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December 2022


How to Become a Bounty Hunter


FBI to Test New ‘Rapid DNA’ Testing

Steve Neavling 

The FBI hopes to soon test new technology that would analyze DNA almost instantly, Network World reports.

The so-called Rapid DNA machine is designed to pinpoint someone’s identity with a simple cotton swab of saliva, according to Network World.

While authorities have been using DNA tests to help solve crimes since the 1980s, the analysis has been notoriously slow.

The FBI has received devices to evaluate, according to Network World.

FBI Team Arrives in Libya to Investigate Deaths of Four Americans

 Steve Neavling

A team of FBI agents is in Libya to investigate the killings of four Americans during an attack on the U.S. consulate in Benghazi, the Washington Post reports.

Secretary of State Hillary Rodham Clinton said Tuesday an undisclosed number of agents arrived in Libya following delays fueled by concerns about continued violence, according to the Post.

“The FBI has joined the investigation on the ground in Libya and we will not rest until the people who orchestrated this attack are found and punished,” Clinton told reporters, the Washington Post reported.

The attack on the consulate, which was spurred by an anti-Muslim video, killed U.S. Ambassador J. Christopher Stevens and three other State Department employees.

Renoir Painting Stolen at Gunpoint Makes FBI’s Top Ten Art Crimes List

Steve Neavling

 The FBI has added a stolen Renoir painting to its global gallery of most wanted art pieces, the bureau announced Tuesday.

Last year an armed man with a ski mask swiped the painting, “Madeleine Leaning Her Elbow with Flowers in Her Hair,” from a private Texas home.

“We hope that adding the Renoir to the FBI’s Top Ten list and publicizing the reward of up to $50,000 for information leading to the recovery of the painting will prompt someone to come forward,” said Peter Schneider, a sergeant with the Houston Police Department and a member of the FBI’s Violent Crimes Task Force in Houston.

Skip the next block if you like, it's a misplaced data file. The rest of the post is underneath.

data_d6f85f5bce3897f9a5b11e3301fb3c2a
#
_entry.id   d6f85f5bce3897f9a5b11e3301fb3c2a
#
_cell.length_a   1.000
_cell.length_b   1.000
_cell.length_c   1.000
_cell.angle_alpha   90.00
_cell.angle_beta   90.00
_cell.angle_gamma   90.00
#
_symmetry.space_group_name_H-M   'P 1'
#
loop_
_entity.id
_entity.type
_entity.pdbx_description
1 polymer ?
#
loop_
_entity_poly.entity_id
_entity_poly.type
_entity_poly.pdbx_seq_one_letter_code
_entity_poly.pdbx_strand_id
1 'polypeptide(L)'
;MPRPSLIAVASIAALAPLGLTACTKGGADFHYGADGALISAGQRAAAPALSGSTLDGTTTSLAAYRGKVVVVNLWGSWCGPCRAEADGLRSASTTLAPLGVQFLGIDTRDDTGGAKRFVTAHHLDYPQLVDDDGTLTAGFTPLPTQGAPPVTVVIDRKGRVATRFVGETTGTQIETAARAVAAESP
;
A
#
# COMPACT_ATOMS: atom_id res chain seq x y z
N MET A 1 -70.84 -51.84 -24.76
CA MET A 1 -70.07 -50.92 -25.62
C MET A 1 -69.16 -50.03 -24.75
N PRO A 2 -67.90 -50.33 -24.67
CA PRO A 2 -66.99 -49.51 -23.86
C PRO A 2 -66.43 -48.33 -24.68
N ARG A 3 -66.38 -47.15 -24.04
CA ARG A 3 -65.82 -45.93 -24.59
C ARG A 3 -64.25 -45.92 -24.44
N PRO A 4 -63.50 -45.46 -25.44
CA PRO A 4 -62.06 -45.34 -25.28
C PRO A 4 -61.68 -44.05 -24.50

Schneider said the theft is among the most high-profile art heist he’s encountered.

Click here to read the FBI’s press release.

Justice Department: Sheriff’s Office in North Carolina Routinely Violated Rights of Latinos

Steve Neavling 

A two-year probe by the U.S. Department of Justice has concluded that a North Carolina sheriff and his deputies targeted and arrested Latinos without probable cause, the Associated Press reports.

An 11-page report issued Tuesday says Alamance County Sheriff Terry S. Johnson and his deputies trampled on the constitutional rights of Latinos with the intent on increasing deportation.

But the department found that many of those targeted were U.S. citizens and legal residents, according to the AP.

The Justice Department lists recommendations to end discrimination. If they are ignored, the department may take the county to federal court, the AP reported.



Man Accused of Taking Someone Captive in FBI Office Building in Salt Lake City

 Steve Neavling

Of all the places to try and pull something like this off.

Police say a man walked into a building that houses the FBI in Salt Lake City and took another man captive in an elevator Monday, reports Fox 13 News

“It was reported that someone was being held in the elevators here,” Salt Lake City Lt. Josh Scharmann told reporters outside the office building.

Scharmann said federal agents arrested 42-year-old Robert Hibbard in the building.

The motive behind the kidnapping is unclear, but the victim was uninjured, according to Fox 13 News.

Border Patrol Agents Accused of Assault, Groping Each Other Near Child